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Common Fatal Toddler Accidents

By Virginia Franco ; Updated June 13, 2017

Toddlers by their very nature like to explore their environment. Unfortunately they do so with little awareness of the dangers inherent in this exploration. Among children ages 1 to 4, accidental injuries accounted 35 percent of all fatalities in 2003, according to the American Academy of Pediatrics. By recognizing the accident hazards facing toddlers, and taking proactive measures to provide as safe an environment as possible, it is possible to minimize the chances of a terrible tragedy occurring.

Car Accidents

Motor vehicle crashes are the most common cause of toddler death, according to statistics gathered in 2000 for the Maternal Child Health Bureau. According to the Centers for Disease Control and Prevention, child safety seats reduce the risk of toddler death in a car accident by 54 percent. In addition, placing a child of any age in the back seat has resulted in a 40 percent reduction in the risk of serious injury.

Drowning

Drowning is the second-leading cause of toddler deaths, according to the Maternal and Child Health Bureau, accounting for more than 3 percent of all deaths in 2000. Fortunately, there are prevention strategies that can help minimize the chances of a drowning-related deaths. Tactics include the installation of a pool alarm and a four-sided fence around an at-home pool, and the use of personal flotation devices. When it comes to child safety, however, nothing beats vigilant adult supervision of a toddler near and around water.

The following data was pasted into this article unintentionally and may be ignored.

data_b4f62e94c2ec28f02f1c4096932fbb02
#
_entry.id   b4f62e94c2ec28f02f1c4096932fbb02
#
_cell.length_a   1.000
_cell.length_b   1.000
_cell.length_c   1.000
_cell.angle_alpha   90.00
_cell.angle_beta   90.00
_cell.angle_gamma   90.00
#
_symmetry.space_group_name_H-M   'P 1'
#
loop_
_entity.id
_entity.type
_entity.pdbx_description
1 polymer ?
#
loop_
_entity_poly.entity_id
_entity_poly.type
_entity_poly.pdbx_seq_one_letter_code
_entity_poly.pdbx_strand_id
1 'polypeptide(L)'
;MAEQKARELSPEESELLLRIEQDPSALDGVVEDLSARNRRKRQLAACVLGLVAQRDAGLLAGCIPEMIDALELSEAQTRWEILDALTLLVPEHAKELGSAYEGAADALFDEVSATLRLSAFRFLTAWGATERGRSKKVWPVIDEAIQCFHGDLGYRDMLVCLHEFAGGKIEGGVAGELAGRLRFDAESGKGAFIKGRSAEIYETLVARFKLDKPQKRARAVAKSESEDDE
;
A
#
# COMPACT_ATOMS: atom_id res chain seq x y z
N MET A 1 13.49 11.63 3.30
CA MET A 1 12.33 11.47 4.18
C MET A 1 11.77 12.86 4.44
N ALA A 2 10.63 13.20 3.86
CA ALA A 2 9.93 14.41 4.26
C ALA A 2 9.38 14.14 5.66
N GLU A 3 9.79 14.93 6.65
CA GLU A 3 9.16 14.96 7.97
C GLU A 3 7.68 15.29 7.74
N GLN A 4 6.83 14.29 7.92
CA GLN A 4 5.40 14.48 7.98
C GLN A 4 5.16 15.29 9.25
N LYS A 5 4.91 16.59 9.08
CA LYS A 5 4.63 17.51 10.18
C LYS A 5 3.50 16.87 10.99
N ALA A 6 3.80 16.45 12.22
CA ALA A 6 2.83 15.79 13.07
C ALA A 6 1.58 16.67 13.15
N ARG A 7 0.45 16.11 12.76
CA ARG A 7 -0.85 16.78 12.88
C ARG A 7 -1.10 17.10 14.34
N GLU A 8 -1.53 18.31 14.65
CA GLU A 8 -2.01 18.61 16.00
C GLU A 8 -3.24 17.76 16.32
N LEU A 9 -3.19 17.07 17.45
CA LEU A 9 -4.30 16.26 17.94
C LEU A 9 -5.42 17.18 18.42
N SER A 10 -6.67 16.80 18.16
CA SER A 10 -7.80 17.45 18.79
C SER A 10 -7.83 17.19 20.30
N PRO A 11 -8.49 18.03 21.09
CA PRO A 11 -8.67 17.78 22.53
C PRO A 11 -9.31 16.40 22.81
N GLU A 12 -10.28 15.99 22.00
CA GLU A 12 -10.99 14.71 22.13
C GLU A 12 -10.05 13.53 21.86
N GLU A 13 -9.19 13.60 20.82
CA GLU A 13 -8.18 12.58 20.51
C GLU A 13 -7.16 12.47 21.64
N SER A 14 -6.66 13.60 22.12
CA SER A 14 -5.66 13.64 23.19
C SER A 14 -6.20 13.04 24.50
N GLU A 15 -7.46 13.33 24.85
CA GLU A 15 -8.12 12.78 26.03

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Fires and Burns

Fires and burns are the third-leading cause of death, claiming the lives of close to 2 percent of all the toddlers who died in 2000. According to authors Gregory Istre and Sue Mallonee, whose 2000 article was published in the "Western Journal of Medicine," education about fire safety--including the importance of fire prevention, smoke alarms and an escape plan, are the best chance for preventing a fire-related fatality. When it comes to burns, simple measures like reducing the hot water gauge to a maximum of 120 degrees F, keeping children away from hot appliances, and keeping hot food and drink out of reach of children, are a toddler's best chance for avoiding a tragedy.

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